LAOCOON. • [VIRGIL, IENEID IL, 199.] HERE a new horror meets our hapless eyes, More huge, more horrible,—troubling sore our hearts, That looked not for it. Neptune's lot-drawn priest, Laocoon, was slaying in sacrifice Beside the ritual altars a great bull ; When lo ! a pair across the glassy sea From Tenedos came gliding—while I tell, Horror still holds me —serpents, with huge coils, Breasting the deep sea shorewards, side by side.
Their breasts rose upright in mid-wave; their crests, Blood-red, o'ertopped the waters ; on the sea Sweeps all their hinder part, and trails its length In curves enormous ; hissing flies the foam.
And now they touched the green fields ; we could see
Stain as of blood and fire in their fierce eyes— The quick tongue playing round the hissing jaws—
And at the sight flew scattering, pale as death.
They swerve not from the straight road to their aim,— Laocoon ; and first the lesser prey, His sons, each serpent seizes, close entwined, And fastening on the poor limbs, make their meal.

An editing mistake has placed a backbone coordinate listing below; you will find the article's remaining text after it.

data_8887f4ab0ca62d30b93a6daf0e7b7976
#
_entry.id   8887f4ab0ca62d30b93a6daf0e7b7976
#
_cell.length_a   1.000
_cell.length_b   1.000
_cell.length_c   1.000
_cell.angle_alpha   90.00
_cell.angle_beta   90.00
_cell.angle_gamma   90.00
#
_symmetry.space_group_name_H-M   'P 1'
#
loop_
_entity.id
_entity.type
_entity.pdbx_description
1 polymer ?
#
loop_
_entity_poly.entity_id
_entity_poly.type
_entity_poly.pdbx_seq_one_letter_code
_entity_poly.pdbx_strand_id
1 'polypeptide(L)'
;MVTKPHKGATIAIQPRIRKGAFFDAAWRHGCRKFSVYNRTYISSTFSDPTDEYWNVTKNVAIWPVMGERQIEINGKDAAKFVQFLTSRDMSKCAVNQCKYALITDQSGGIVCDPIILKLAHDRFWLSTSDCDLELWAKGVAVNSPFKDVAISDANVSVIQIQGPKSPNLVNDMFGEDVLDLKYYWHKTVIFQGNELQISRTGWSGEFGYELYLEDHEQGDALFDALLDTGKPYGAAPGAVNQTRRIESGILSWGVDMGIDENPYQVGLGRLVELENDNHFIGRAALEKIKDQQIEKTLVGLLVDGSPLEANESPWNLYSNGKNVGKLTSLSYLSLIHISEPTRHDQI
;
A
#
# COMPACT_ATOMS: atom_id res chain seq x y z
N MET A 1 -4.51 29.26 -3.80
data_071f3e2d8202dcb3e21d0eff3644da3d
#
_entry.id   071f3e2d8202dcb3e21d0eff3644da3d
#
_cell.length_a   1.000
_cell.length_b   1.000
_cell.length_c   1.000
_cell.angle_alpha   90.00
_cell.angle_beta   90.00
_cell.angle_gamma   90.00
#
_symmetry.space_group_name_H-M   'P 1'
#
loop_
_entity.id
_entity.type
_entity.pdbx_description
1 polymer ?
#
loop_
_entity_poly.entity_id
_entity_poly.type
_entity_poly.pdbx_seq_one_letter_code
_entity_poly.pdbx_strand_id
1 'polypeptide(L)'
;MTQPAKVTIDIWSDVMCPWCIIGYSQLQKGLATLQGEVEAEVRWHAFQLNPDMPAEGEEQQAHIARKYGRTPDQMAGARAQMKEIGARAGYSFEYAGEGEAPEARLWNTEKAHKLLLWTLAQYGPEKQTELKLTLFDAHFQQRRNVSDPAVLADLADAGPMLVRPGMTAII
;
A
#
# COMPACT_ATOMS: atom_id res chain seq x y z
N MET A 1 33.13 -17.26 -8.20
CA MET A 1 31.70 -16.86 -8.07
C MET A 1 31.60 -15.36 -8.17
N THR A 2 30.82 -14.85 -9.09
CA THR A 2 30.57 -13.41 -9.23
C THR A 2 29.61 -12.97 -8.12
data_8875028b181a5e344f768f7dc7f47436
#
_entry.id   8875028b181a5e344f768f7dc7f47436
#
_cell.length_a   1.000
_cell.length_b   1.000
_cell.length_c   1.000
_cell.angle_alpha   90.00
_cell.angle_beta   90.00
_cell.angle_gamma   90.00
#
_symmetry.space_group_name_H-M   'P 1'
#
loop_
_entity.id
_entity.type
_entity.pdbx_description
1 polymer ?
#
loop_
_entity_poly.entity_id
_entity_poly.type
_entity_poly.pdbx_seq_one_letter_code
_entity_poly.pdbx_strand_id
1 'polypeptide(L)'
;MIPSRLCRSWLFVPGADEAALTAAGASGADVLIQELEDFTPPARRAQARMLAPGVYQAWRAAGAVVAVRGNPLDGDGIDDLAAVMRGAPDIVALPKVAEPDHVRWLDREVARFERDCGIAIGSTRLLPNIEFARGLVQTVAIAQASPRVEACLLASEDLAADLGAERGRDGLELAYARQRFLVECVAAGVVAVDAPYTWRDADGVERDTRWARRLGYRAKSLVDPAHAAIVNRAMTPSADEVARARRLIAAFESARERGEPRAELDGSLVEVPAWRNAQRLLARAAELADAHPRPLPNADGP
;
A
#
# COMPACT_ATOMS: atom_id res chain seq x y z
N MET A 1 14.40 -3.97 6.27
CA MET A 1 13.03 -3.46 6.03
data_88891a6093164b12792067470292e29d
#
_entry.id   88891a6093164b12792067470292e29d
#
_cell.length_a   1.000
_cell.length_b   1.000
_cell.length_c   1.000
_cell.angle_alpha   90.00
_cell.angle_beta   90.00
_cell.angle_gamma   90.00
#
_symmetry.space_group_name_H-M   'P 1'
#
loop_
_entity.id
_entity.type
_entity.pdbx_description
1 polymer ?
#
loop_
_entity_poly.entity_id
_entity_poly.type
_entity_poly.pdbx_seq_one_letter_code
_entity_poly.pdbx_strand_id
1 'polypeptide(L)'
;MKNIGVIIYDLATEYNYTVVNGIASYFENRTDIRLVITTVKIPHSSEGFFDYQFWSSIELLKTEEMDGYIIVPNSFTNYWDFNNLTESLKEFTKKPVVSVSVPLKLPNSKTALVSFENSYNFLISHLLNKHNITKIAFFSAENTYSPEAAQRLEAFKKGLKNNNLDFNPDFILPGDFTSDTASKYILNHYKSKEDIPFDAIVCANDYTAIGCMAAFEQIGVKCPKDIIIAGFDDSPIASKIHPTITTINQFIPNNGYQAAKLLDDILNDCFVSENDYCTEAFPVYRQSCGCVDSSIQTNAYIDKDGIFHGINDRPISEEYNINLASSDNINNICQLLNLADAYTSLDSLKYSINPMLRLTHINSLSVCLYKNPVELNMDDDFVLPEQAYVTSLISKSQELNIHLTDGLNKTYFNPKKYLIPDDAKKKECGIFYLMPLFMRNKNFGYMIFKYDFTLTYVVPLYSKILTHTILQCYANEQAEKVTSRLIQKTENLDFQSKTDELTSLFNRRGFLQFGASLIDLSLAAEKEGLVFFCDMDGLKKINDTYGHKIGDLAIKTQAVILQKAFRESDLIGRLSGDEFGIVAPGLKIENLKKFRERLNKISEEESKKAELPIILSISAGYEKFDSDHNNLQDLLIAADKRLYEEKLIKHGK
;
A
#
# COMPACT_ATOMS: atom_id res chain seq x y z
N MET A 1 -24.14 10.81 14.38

Himself next, running all in arms to help, They seize, and wreathe in their gigantic coils; Twice round the waist they've clasped him, see ! and twice Clung round his neck in scaled embrace ; and now O'ertop him, head and neck high-lifted. He, The while his hands wrench at the knotted coils To part them—his priest's fillets dripping fast Blood and black venom—to Heaven still cries aloud, Hideous to hear; such roaring as a bull Raises when, wounded only, it has rushed Otf from the altar, dashing from its neck The ill-aimed axe. But gliding serpentine, The pair make off, right for the topmost shrine, Fastness of fierce Tritonia, and there hide Beneath the goddess' feet and full-orbed shield. F. W. B.